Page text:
There has been great pickup through the media and has seen the Yorkshire Bank Bike Libraries featured on BBC Breakfast and alongside Ben Fogle on Countrywise.
Here are some of the many heartwarming stories that have come about thanks to this wonderful project.
To the passer-by, R-evolution could just be a normal bike workshop - tools stacked neatly in drawers, bikes perched on racks ready to be fixed, steaming cups of tea stood waiting to be drunk, and in the centre of it all, a mechanic quietly working on some dodgy brakes that need a little fine tuning.
But delve a little deeper and you'll see this is no ordinary bike workshop, and no ordinary mechanic.
Turn the clocks back a few years and Andy - the mechanic - was in and out of prison, struggling to break free from the revolving prison door and repeat offending. For ten years he was constantly in trouble with the police, never getting a job or achieving any qualifications.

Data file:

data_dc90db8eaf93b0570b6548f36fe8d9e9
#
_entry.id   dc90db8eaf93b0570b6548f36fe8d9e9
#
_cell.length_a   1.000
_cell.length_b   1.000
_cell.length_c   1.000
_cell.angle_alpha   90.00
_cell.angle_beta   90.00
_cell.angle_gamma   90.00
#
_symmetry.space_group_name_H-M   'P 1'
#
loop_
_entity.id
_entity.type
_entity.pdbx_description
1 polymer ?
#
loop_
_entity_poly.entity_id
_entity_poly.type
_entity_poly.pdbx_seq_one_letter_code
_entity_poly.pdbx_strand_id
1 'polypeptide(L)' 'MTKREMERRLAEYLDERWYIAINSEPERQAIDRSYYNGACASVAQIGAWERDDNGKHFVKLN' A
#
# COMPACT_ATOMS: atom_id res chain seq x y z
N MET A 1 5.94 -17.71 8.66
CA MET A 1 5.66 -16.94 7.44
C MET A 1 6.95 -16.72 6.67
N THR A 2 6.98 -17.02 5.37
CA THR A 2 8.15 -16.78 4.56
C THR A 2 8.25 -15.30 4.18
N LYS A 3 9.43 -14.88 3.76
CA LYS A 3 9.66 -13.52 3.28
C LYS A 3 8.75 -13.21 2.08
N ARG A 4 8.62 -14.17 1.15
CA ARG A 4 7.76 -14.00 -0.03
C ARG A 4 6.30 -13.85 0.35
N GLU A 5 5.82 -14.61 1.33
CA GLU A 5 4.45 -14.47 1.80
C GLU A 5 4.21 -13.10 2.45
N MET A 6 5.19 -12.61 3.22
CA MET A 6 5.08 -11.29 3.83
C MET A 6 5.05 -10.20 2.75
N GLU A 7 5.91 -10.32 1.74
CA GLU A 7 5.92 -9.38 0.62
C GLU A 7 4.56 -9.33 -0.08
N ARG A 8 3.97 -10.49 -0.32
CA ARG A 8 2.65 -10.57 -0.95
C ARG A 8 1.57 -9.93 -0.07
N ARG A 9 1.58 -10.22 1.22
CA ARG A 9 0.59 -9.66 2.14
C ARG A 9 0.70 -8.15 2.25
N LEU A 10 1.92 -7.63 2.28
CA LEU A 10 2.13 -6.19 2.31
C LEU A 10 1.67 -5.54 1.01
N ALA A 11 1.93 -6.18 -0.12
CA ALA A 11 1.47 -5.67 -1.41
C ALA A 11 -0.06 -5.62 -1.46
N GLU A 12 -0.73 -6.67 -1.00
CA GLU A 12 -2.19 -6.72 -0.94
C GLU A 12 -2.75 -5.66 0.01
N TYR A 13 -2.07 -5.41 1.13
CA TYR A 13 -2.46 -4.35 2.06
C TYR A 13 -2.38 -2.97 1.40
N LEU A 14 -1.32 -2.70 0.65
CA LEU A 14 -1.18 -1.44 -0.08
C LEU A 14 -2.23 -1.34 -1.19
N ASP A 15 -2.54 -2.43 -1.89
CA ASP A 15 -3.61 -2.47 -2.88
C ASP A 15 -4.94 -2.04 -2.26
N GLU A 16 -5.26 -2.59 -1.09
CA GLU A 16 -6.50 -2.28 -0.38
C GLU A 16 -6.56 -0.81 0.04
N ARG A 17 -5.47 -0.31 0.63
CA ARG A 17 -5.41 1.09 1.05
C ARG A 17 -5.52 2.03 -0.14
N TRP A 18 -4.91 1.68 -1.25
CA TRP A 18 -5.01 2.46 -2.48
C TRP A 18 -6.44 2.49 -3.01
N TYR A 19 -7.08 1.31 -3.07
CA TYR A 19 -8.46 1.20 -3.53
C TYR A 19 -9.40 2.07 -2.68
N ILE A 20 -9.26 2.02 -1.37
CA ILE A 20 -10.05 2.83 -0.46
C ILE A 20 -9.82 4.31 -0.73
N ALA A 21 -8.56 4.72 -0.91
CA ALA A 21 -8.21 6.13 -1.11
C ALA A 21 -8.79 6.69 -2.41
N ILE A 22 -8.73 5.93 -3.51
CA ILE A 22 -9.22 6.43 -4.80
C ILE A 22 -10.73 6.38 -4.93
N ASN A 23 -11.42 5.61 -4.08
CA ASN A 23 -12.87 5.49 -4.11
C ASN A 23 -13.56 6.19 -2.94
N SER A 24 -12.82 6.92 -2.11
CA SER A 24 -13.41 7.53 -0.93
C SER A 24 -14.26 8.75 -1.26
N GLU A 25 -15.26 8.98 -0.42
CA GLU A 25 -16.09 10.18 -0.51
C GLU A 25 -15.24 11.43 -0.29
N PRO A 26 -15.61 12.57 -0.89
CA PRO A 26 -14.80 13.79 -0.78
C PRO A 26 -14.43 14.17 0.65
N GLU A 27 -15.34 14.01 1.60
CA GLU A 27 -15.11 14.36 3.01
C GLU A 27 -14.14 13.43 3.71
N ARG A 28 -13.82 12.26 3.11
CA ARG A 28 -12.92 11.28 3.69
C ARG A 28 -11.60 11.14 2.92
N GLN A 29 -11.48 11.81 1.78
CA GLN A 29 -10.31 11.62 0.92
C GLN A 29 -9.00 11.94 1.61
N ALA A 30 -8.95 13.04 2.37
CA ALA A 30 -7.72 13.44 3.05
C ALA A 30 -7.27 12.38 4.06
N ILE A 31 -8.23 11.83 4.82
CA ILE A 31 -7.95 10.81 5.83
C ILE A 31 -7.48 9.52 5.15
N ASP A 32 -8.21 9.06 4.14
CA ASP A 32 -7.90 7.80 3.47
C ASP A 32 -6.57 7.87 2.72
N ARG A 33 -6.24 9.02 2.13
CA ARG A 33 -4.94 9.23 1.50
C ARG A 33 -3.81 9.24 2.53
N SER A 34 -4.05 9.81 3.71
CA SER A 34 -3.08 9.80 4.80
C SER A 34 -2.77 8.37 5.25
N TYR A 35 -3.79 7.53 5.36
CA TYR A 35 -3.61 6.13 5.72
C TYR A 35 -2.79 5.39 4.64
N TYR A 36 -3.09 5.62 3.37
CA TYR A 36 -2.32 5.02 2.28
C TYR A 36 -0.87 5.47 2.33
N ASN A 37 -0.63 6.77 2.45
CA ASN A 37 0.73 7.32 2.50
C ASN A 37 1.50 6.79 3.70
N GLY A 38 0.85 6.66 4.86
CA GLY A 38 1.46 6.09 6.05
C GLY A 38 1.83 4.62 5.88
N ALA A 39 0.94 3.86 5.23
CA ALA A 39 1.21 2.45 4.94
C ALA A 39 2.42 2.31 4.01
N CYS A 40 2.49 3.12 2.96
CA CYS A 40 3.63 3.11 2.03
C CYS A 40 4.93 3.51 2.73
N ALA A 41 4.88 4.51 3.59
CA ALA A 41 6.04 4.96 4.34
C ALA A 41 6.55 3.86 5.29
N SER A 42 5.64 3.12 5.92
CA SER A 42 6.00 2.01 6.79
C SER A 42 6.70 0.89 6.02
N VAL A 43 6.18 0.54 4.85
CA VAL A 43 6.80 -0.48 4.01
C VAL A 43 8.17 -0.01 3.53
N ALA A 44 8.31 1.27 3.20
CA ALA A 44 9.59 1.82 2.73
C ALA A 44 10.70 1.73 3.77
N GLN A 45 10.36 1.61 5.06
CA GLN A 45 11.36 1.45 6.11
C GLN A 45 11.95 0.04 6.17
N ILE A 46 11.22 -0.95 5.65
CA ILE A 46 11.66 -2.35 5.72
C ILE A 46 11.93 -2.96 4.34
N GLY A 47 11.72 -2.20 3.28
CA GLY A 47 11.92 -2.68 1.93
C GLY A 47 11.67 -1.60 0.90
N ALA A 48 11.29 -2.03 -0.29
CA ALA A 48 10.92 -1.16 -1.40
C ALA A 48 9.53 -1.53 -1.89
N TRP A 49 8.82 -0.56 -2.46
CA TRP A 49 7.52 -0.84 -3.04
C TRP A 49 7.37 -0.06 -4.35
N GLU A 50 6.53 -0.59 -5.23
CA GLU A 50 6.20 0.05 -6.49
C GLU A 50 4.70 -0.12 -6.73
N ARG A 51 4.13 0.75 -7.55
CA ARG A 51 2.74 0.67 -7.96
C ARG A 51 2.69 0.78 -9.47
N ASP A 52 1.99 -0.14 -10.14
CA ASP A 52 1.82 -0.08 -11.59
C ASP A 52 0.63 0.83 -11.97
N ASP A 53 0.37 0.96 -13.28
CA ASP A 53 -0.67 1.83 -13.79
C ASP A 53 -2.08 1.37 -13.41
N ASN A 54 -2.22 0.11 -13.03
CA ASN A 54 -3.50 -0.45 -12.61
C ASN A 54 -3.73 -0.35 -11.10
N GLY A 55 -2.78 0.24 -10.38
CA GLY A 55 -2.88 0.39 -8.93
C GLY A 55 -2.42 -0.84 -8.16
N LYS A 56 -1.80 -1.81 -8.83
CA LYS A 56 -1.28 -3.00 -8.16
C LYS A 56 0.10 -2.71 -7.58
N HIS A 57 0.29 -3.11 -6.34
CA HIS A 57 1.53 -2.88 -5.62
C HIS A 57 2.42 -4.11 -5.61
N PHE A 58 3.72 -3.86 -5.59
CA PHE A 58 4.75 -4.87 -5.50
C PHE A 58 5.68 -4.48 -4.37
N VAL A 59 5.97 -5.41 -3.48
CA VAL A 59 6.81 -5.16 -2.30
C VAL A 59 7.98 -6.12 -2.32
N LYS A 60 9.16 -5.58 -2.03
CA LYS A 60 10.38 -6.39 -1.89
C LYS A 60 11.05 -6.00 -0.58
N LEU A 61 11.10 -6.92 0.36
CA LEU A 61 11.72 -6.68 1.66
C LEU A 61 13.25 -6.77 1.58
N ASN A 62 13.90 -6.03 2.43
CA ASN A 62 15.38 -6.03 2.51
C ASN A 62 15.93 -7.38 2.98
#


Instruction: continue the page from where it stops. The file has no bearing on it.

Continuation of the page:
However, the launch of a new Yorkshire Bank Bike Library at Humber Prison at the start of 2015 heralded the beginning of a new chapter of his life. Through the bike library, prisoners and ex-offenders are taught how to repair bikes, giving them new skills, increasing their confidence and helping to reduce reoffending. The bikes are then made available for hire to children and families who don't have their own.
Andy found that R-evolution gave him a second chance and the work he was doing was beneficial to the scheme but also allowed him to gain new skills and reinvent himself.
"Since starting at R-evolution over a year ago, I haven't been back to prison, and I really don't want to go back in. The guys here have really helped me - if it wasn't for them I would probably be back in prison."
After hearing about the scheme in the news, Chris Armstrong, who teaches cycling classes in economically deprived areas, saw an opportunity to help people without access to a bike, have the ability to do so. Having already restored some bikes himself to hire out, Chris started the BeCycling Bike Library in Bingley and has had some really great successes.
During his time with the Bike Library, Chris has been moved on more than one occasion. One story he tells is that of two brothers who had severe autism, aged 9 and 11. The boys' mother was desperate for her children to learn to ride a bicycle, but having been to lessons elsewhere and never really taken to it, they came to Chris.